The White House is considering applying sanctions against companies and individuals in China it believes have benefited from Chinese hacking of U.S. trade secrets, the Washington Post reported on Sunday. The newspaper, citing several unidentified Obama administration officials, said a final determination on whether to issue the sanctions was expected soon, possibly as early as the next two weeks. Suspicions that Chinese hackers were behind a series of data breaches in the United States have been an irritant in relations between the world's two largest economies as President Xi Jinping prepares to make his first visit to the United States next month.

(Reuters) – A BT Group Plc executive has called for the United States to require its telecommunications companies to allow access to their networks at regulated prices, similar to rules in place in the United Kingdom, the Financial Times reported on Sunday. Bas Burger, president of the British company's Americas unit, told the newspaper that a lack of regulation has hampered competition in the United States, where AT&T Inc and Verizon Communications Inc control about 80 percent of the telephone and broadband lines used by homes and businesses. Burger said BT Group must charge customers more because it has to pay large fees to the U.S. rivals to carry data over these wires.

The United Nations said it expects member states to respect its right to privacy and is assessing how to respond to a report that telecommunications company AT&T Inc helped the U.S. National Security Agency spy on the world body's communications. The company gave technical assistance to the NSA in carrying out a secret court order allowing wiretapping of all Internet communications at the headquarters of the United Nations, an AT&T customer, the New York Times reported on Saturday. The New York Times cited newly disclosed NSA documents that date from 2003 to 2013 and were provided by fugitive former NSA contractor Edward Snowden.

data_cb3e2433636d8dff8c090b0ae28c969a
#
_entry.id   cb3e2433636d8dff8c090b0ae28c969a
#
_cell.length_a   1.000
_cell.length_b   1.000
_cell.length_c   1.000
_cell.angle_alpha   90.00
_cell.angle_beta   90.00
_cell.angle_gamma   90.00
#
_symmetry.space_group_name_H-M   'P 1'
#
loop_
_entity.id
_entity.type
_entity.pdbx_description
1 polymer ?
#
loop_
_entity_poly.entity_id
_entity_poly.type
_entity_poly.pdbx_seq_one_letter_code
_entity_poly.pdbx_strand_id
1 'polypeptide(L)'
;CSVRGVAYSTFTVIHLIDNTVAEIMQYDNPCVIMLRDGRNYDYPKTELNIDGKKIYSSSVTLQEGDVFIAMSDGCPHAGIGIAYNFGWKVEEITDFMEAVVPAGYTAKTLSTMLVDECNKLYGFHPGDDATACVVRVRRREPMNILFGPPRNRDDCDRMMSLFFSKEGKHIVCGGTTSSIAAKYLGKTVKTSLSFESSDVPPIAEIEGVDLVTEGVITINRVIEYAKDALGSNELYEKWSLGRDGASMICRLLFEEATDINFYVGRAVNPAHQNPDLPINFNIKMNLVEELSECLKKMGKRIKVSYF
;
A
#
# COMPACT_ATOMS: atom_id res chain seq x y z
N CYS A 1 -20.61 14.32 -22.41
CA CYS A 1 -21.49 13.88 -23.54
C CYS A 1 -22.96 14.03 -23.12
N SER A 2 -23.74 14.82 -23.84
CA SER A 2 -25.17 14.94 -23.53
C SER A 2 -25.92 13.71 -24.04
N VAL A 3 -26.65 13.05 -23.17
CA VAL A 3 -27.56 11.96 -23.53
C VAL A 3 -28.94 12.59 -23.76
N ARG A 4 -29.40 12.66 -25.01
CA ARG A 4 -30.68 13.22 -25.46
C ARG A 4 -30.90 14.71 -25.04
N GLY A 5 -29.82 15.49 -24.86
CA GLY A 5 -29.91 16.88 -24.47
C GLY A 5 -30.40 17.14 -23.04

By Julia Fioretti BRUSSELS (Reuters) – The European Union and the United States are close to completing negotiations on a deal protecting personal data shared for law enforcement purposes such as terrorism investigations, three people familiar with the matter said. The two sides have been negotiating since 2011 over the so-called “umbrella agreement” that would protect personal data exchanged between police and judicial authorities in the course of investigations, as well as between companies and law enforcement authorities. The protection of personal data in the United States has been a sore point in the EU since former National Security Agency contractor Edward Snowden revealed mass U.S. surveillance programs involving EU citizens.

By Bill Rigby SAN FRANCISCO (Reuters) – Apple's large-screen iPhones are a big hit in China, taking market share from Samsung and selling at a pace that may make China a greater source of revenue than the Americas for Apple in coming years, analysts said. The world's most valuable consumer electronics company reported on Monday a 71 percent increase in sales in China to $16.8 billion, driven by its new, bigger iPhone 6 and 6 Plus. In the first three months of the year, for the first time, Apple sold more iPhones in China than in the United States. Consumer demand for the newest electronics pushed sales in China to 29 percent of total global sales for Apple in the first quarter, compared with 21 percent a year ago.